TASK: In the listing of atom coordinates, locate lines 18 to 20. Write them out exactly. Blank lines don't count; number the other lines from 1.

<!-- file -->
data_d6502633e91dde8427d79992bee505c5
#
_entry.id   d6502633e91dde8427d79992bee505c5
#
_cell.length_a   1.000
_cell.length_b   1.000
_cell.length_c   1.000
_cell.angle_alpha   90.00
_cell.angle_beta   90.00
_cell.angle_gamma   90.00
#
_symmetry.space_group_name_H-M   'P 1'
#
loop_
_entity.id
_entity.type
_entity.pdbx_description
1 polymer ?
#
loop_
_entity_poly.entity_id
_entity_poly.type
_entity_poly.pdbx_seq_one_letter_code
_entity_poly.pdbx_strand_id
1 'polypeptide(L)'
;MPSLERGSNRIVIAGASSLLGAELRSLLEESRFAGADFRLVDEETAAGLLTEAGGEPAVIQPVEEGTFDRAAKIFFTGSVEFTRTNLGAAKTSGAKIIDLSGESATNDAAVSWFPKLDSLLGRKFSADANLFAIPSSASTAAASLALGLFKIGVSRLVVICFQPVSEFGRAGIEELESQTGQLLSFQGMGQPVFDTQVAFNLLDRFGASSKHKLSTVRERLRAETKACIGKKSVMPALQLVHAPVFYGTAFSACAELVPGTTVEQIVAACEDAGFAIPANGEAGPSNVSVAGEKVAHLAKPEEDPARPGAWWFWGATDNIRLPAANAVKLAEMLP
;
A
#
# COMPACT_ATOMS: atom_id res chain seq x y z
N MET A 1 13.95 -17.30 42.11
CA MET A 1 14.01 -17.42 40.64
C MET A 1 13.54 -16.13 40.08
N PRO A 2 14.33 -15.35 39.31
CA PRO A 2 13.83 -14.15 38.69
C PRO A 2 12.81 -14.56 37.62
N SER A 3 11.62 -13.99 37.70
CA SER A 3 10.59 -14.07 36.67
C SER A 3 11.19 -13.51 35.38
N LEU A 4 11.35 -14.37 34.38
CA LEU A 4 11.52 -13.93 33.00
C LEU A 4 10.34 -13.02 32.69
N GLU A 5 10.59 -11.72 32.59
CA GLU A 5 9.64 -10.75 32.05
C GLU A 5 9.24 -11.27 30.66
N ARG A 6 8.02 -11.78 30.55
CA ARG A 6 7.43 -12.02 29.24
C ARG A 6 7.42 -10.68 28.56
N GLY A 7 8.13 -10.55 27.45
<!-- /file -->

1 polymer ?
#
loop_